“Sometimes you’re at the breaking point; with the circumstances we had, sometimes, it boils over.”

If anything, the problem we have with Dixon is that we expect perfection, because this is what we’ve been lucky enough to have been treated to for the 16 years he’s been in IndyCar.

Since debuting as that awkward, quiet, bleach-blonde-haired 20-year-old with Bruce McCaw in 2001, a year before he got the call-up to Chip Ganassi’s team thanks to a combination of McCaw’s PacWest (then PWR Championship Racing) team going under and Toyota saving his career, Dixon’s become the gold standard for an IndyCar driver in the modern era.

We don’t appreciate him fully because we’re so well-conditioned to his greatness, and we’re only stupefied when he’s not.

Since that first of three straight wins at Watkins Glen in 2005 – which he achieved in a less-than-competitive Panoz-Toyota in what had been a nightmarish season for driver and team, at the time – Dixon’s won multiple races, three more championships, and finished in the top three in points every single season since, from 2006.

And until Sunday, when he entered the day sixth in points with only that singleton win at Phoenix to his scorecard this year, both those streaks were on the line.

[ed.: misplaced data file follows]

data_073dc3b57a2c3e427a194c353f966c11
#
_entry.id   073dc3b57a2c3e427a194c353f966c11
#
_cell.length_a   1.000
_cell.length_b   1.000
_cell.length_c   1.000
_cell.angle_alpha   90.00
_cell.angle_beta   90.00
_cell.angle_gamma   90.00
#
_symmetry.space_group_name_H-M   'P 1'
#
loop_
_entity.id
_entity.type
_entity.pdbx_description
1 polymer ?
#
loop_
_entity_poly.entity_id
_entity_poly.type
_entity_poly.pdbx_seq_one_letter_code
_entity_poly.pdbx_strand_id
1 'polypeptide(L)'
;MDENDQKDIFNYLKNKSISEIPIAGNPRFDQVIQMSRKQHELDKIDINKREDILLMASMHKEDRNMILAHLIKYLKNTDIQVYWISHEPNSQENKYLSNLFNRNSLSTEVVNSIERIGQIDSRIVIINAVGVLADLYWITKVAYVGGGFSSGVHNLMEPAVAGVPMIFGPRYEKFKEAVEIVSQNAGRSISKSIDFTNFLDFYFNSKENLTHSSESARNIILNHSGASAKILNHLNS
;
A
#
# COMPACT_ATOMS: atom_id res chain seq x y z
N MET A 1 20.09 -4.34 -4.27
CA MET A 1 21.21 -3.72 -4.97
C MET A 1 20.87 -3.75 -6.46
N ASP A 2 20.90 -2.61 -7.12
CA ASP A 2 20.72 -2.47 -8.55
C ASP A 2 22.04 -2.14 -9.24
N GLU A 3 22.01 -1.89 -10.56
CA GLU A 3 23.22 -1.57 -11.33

It’s no small stroke of form that today’s win punctuated a typically perfect, super cool, Dixon weekend… that was his second win of the year and vaulted him to third in the championship.

Sadly, the only downside for him comes with the fact he was all but mathematically eliminated from defending his title. At 104 points, he and Helio Castroneves will be out once Simon Pagenaud and Will Power take the green flag at Sonoma.

But points were not the story of the weekend. The story was that Dixon and the No. 9 team around him exuded their usual greatness, and for once in 2016, didn’t have any negative thing ruin it.

“I wish it happened a lot more often,” he said. “You know, that’s the hard part, right, is that these are the weekends that you definitely don’t forget, just in the sheer fact of we had such a smooth one, which made it hard also going into the race.